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nuance

[noo-ahns, nyoo-, noo-ahns, nyoo-; French ny-ahns] /ˈnu ɑns, ˈnyu-, nuˈɑns, nyu-; French nüˈɑ̃s/
noun, plural nuances
[noo-ahn-siz, nyoo-, noo-ahn-siz, nyoo-; French ny-ahns] /ˈnu ɑn sɪz, ˈnyu-, nuˈɑn sɪz, nyu-; French nüˈɑ̃s/ (Show IPA)
1.
a subtle difference or distinction in expression, meaning, response, etc.
2.
a very slight difference or variation in color or tone.
Origin
1775-1785
1775-85; < French: shade, hue, equivalent to nu(er) to shade (literally, to cloud < Vulgar Latin *nūbāre, derivative of *nūba, for Latin nūbēs cloud) + -ance -ance
Related forms
nuanced, adjective
unnuanced, adjective
Synonyms
1. subtlety, nicety, hint, refinement.
Dictionary.com Unabridged
Based on the Random House Dictionary, © Random House, Inc. 2014.
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Examples from the web for nuance
  • Even when you turn it down low you won't miss one nuance.
  • Now, he stops frequently to take in every nuance, even in practice rounds.
  • One day a misunderstood writer encounters someone who appreciates every nuance of what he writes.
  • It did, however, require all the pauses and nuance that I could muster.
  • The smallest nuance can have a big impact on meaning in spoken, written, or gestural language.
  • Her believable portrayal is perfectly modulated and nuance-filled, creating a stunning listening experience.
  • They had great speed, too, staying with every nuance of the music.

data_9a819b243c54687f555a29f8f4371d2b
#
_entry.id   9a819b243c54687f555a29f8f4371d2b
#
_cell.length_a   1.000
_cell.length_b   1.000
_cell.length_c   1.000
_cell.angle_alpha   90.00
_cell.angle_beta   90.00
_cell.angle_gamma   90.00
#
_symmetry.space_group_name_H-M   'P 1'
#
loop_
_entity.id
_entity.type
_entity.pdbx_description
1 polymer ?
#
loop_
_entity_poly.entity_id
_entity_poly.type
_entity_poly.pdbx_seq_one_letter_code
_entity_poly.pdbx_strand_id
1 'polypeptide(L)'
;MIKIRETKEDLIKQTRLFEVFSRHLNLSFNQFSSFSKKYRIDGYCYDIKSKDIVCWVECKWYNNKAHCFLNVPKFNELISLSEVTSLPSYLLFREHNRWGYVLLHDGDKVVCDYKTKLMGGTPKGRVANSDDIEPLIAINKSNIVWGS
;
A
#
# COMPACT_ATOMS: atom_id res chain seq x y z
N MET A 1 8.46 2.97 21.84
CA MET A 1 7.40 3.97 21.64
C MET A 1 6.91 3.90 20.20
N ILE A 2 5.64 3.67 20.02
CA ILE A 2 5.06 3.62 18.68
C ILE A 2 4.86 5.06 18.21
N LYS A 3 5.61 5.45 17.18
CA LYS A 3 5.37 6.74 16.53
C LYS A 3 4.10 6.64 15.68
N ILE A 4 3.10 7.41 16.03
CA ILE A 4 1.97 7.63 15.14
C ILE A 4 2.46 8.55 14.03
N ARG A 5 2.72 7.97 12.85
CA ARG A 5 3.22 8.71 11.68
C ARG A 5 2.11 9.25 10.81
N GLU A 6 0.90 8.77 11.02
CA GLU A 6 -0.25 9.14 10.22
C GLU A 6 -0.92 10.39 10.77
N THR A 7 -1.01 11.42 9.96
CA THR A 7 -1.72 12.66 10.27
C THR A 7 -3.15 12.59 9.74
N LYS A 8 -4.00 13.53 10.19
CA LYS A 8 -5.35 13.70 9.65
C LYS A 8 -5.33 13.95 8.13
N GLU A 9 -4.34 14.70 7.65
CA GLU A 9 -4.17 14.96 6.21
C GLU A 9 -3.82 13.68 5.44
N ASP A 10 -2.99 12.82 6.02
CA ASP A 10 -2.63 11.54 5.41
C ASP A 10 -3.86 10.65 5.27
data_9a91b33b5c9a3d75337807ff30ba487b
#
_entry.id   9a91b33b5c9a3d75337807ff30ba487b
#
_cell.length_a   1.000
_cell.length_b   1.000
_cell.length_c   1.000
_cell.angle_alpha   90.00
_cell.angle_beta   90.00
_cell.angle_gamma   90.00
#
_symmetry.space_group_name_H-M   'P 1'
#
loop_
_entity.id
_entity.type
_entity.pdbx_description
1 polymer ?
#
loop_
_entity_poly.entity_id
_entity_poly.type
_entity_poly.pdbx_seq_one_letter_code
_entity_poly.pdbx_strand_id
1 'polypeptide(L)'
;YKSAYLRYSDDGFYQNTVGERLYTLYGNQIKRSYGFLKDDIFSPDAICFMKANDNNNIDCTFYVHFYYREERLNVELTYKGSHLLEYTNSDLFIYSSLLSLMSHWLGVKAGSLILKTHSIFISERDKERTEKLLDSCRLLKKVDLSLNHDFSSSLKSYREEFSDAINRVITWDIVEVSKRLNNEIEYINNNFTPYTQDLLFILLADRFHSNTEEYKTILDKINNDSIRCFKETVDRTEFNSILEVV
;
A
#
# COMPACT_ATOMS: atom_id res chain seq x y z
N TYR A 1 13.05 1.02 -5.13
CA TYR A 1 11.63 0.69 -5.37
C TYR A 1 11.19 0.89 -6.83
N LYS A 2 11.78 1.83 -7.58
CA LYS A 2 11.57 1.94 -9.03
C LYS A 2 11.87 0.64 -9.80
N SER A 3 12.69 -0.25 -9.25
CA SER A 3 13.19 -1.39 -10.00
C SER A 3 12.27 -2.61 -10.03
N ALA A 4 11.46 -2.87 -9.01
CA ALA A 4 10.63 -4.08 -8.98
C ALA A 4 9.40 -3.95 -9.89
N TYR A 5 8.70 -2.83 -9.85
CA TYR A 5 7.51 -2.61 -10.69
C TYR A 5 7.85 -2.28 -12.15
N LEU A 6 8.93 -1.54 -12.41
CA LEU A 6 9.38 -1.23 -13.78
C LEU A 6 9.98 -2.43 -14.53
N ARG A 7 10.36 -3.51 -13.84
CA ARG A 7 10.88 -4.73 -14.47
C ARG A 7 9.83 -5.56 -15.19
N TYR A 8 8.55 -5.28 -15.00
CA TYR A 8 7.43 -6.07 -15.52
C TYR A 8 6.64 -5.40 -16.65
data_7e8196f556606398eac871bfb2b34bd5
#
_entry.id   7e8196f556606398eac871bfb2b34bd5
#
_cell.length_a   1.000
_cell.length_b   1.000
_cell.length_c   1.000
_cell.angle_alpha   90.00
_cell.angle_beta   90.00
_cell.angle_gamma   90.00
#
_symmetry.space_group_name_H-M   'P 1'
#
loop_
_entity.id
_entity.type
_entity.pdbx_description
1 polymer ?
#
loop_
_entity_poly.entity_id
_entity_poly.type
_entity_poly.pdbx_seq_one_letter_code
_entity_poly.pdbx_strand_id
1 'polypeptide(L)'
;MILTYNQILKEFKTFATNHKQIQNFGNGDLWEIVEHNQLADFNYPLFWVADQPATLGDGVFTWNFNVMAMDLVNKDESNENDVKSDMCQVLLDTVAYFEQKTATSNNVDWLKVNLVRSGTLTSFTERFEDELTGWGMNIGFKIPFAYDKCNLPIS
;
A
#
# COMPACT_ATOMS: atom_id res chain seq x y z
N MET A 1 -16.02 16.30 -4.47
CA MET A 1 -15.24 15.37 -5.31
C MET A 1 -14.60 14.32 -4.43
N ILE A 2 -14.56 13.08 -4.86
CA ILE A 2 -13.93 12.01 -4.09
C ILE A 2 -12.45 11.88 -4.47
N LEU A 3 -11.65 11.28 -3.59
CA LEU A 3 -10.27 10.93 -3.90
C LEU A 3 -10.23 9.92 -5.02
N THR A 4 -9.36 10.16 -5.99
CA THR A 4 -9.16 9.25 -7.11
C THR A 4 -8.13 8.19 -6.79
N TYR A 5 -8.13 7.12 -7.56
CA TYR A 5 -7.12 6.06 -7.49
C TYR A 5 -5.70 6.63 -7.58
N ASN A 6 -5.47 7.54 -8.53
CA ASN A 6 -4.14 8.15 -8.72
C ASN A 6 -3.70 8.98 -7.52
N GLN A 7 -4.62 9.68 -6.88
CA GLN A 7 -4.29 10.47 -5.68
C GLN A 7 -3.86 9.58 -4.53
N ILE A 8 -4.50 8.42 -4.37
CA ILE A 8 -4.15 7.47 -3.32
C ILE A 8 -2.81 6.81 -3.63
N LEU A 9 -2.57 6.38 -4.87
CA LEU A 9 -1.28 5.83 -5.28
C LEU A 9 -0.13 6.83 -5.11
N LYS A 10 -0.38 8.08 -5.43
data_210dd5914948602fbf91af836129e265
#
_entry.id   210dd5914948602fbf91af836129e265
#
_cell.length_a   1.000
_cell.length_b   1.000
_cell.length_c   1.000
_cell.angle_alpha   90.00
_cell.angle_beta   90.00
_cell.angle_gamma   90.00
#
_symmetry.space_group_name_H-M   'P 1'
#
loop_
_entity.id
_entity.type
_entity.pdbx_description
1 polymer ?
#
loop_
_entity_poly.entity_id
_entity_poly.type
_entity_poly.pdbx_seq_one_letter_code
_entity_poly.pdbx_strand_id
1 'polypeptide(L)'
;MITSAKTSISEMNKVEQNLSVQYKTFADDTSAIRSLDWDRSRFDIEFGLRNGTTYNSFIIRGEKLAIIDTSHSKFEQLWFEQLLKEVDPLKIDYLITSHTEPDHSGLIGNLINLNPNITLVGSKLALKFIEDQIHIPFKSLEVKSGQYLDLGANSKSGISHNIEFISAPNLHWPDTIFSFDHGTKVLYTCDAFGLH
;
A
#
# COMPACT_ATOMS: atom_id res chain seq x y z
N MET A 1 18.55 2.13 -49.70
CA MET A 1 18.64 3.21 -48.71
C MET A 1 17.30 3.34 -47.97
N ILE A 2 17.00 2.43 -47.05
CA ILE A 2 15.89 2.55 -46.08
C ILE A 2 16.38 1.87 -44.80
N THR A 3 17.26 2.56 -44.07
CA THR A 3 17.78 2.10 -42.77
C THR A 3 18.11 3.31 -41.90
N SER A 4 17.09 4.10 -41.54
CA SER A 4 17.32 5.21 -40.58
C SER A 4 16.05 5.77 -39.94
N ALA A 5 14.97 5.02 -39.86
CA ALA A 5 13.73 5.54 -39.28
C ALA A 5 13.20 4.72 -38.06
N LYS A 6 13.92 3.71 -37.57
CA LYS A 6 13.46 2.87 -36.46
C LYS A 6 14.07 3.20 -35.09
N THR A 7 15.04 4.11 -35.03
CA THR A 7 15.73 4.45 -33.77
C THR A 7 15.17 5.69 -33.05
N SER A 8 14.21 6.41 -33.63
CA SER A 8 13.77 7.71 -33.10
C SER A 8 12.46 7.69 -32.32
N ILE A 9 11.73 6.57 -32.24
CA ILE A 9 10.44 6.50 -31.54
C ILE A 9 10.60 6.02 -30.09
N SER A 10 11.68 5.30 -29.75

• And I still remember every inflection and nuance in his voice, but it has been many, many years.
  • The author's attentiveness to nuance on both sides demands long, trying sentences.
  • While the prose may lack some of the poetic nuance of his early novels, the plot is worthy of a master storyteller.
British Dictionary definitions for nuance

nuance

/njuːˈɑːns; ˈnjuːɑːns/
noun
1.
a subtle difference in colour, meaning, tone, etc; a shade or graduation
verb (transitive; passive)
2.
to give subtle differences to: carefully nuanced words
Word Origin
C18: from French, from nuer to show light and shade, ultimately from Latin nūbēs a cloud
Collins English Dictionary - Complete & Unabridged 2012 Digital Edition
© William Collins Sons & Co. Ltd. 1979, 1986 © HarperCollins
Publishers 1998, 2000, 2003, 2005, 2006, 2007, 2009, 2012
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Word Origin and History for nuance
n.

1781, from French nuance "slight difference, shade of color" (17c.), from nuer "to shade," from nue "cloud," from Gallo-Romance *nuba, from Latin nubes "a cloud, mist, vapor," from PIE *sneudh- "fog" (cf. Avestan snaoda "clouds," Latin obnubere "to veil," Welsh nudd "fog," Greek nython, in Hesychius "dark, dusky"). According to Klein, a reference to "the different colors of the clouds."

v.

1886, from nuance (n.). Related: Nuanced.

Online Etymology Dictionary, © 2010 Douglas Harper
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nuance in Culture
nuance [(nooh-ahns)]

A fine shade of meaning: “I liked the film, but I know I missed some of its nuances.”

The American Heritage® New Dictionary of Cultural Literacy, Third Edition
Copyright © 2005 by Houghton Mifflin Company.
Published by Houghton Mifflin Company. All rights reserved.
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